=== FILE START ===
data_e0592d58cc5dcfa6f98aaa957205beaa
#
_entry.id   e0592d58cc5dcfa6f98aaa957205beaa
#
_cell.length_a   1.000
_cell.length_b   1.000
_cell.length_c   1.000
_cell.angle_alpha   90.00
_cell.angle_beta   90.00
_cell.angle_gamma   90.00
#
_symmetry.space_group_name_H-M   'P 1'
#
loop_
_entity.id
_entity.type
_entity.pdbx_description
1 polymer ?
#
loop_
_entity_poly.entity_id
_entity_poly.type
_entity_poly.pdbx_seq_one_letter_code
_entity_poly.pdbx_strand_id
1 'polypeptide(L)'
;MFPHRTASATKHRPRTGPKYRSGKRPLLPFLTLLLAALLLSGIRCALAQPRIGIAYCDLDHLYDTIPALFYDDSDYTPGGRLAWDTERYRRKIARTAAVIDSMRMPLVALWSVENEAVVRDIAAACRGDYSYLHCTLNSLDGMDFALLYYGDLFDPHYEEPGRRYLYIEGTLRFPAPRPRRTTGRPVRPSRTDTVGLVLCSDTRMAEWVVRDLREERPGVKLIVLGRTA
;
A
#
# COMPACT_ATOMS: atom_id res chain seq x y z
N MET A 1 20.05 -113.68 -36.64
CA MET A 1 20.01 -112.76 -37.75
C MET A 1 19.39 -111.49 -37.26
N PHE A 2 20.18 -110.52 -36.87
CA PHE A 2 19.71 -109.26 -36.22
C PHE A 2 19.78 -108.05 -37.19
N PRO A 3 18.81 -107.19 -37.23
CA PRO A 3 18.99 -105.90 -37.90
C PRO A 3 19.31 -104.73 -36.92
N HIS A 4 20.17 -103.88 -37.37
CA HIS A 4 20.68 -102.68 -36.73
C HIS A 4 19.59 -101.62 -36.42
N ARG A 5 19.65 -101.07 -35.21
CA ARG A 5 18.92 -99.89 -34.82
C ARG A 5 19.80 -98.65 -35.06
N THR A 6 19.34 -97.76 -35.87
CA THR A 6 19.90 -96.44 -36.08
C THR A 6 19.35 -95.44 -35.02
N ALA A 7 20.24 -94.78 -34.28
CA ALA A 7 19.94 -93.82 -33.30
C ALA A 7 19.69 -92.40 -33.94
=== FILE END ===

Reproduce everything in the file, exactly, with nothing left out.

data_e0592d58cc5dcfa6f98aaa957205beaa
#
_entry.id   e0592d58cc5dcfa6f98aaa957205beaa
#
_cell.length_a   1.000
_cell.length_b   1.000
_cell.length_c   1.000
_cell.angle_alpha   90.00
_cell.angle_beta   90.00
_cell.angle_gamma   90.00
#
_symmetry.space_group_name_H-M   'P 1'
#
loop_
_entity.id
_entity.type
_entity.pdbx_description
1 polymer ?
#
loop_
_entity_poly.entity_id
_entity_poly.type
_entity_poly.pdbx_seq_one_letter_code
_entity_poly.pdbx_strand_id
1 'polypeptide(L)'
;MFPHRTASATKHRPRTGPKYRSGKRPLLPFLTLLLAALLLSGIRCALAQPRIGIAYCDLDHLYDTIPALFYDDSDYTPGGRLAWDTERYRRKIARTAAVIDSMRMPLVALWSVENEAVVRDIAAACRGDYSYLHCTLNSLDGMDFALLYYGDLFDPHYEEPGRRYLYIEGTLRFPAPRPRRTTGRPVRPSRTDTVGLVLCSDTRMAEWVVRDLREERPGVKLIVLGRTA
;
A
#
# COMPACT_ATOMS: atom_id res chain seq x y z
N MET A 1 20.05 -113.68 -36.64
CA MET A 1 20.01 -112.76 -37.75
C MET A 1 19.39 -111.49 -37.26
N PHE A 2 20.18 -110.52 -36.87
CA PHE A 2 19.71 -109.26 -36.22
C PHE A 2 19.78 -108.05 -37.19
N PRO A 3 18.81 -107.19 -37.23
CA PRO A 3 18.99 -105.90 -37.90
C PRO A 3 19.31 -104.73 -36.92
N HIS A 4 20.17 -103.88 -37.37
CA HIS A 4 20.68 -102.68 -36.73
C HIS A 4 19.59 -101.62 -36.42
N ARG A 5 19.65 -101.07 -35.21
CA ARG A 5 18.92 -99.89 -34.82
C ARG A 5 19.80 -98.65 -35.06
N THR A 6 19.34 -97.76 -35.87
CA THR A 6 19.90 -96.44 -36.08
C THR A 6 19.35 -95.44 -35.02
N ALA A 7 20.24 -94.78 -34.28
CA ALA A 7 19.94 -93.82 -33.30
C ALA A 7 19.69 -92.40 -33.94